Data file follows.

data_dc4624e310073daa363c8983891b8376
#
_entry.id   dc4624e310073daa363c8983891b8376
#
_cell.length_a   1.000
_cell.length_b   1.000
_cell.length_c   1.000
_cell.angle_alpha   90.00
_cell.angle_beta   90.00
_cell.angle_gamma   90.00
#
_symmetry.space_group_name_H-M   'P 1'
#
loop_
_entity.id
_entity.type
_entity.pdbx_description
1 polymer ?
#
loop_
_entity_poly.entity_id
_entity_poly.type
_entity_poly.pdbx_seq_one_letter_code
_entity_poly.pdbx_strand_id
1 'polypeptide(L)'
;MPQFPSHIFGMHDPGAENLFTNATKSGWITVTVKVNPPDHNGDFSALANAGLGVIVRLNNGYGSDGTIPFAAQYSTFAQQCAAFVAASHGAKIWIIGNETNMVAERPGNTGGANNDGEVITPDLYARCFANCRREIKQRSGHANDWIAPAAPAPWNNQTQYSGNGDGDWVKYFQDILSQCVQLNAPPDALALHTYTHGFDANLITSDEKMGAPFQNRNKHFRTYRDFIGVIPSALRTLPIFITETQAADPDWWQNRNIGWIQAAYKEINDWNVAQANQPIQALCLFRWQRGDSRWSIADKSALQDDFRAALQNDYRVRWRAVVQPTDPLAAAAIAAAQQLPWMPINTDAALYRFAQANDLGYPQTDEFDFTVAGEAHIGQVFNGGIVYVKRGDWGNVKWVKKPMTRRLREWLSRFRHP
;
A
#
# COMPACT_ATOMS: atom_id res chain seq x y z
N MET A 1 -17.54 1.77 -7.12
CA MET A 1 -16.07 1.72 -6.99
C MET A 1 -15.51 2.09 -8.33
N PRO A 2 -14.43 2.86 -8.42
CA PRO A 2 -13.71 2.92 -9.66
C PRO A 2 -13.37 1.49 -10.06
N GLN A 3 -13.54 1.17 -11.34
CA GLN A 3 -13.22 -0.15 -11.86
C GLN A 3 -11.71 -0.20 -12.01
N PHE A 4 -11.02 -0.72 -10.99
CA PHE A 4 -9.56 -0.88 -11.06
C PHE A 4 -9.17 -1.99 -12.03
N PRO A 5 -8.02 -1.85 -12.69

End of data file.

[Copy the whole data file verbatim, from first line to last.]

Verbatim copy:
data_dc4624e310073daa363c8983891b8376
#
_entry.id   dc4624e310073daa363c8983891b8376
#
_cell.length_a   1.000
_cell.length_b   1.000
_cell.length_c   1.000
_cell.angle_alpha   90.00
_cell.angle_beta   90.00
_cell.angle_gamma   90.00
#
_symmetry.space_group_name_H-M   'P 1'
#
loop_
_entity.id
_entity.type
_entity.pdbx_description
1 polymer ?
#
loop_
_entity_poly.entity_id
_entity_poly.type
_entity_poly.pdbx_seq_one_letter_code
_entity_poly.pdbx_strand_id
1 'polypeptide(L)'
;MPQFPSHIFGMHDPGAENLFTNATKSGWITVTVKVNPPDHNGDFSALANAGLGVIVRLNNGYGSDGTIPFAAQYSTFAQQCAAFVAASHGAKIWIIGNETNMVAERPGNTGGANNDGEVITPDLYARCFANCRREIKQRSGHANDWIAPAAPAPWNNQTQYSGNGDGDWVKYFQDILSQCVQLNAPPDALALHTYTHGFDANLITSDEKMGAPFQNRNKHFRTYRDFIGVIPSALRTLPIFITETQAADPDWWQNRNIGWIQAAYKEINDWNVAQANQPIQALCLFRWQRGDSRWSIADKSALQDDFRAALQNDYRVRWRAVVQPTDPLAAAAIAAAQQLPWMPINTDAALYRFAQANDLGYPQTDEFDFTVAGEAHIGQVFNGGIVYVKRGDWGNVKWVKKPMTRRLREWLSRFRHP
;
A
#
# COMPACT_ATOMS: atom_id res chain seq x y z
N MET A 1 -17.54 1.77 -7.12
CA MET A 1 -16.07 1.72 -6.99
C MET A 1 -15.51 2.09 -8.33
N PRO A 2 -14.43 2.86 -8.42
CA PRO A 2 -13.71 2.92 -9.66
C PRO A 2 -13.37 1.49 -10.06
N GLN A 3 -13.54 1.17 -11.34
CA GLN A 3 -13.22 -0.15 -11.86
C GLN A 3 -11.71 -0.20 -12.01
N PHE A 4 -11.02 -0.72 -10.99
CA PHE A 4 -9.56 -0.88 -11.06
C PHE A 4 -9.17 -1.99 -12.03
N PRO A 5 -8.02 -1.85 -12.69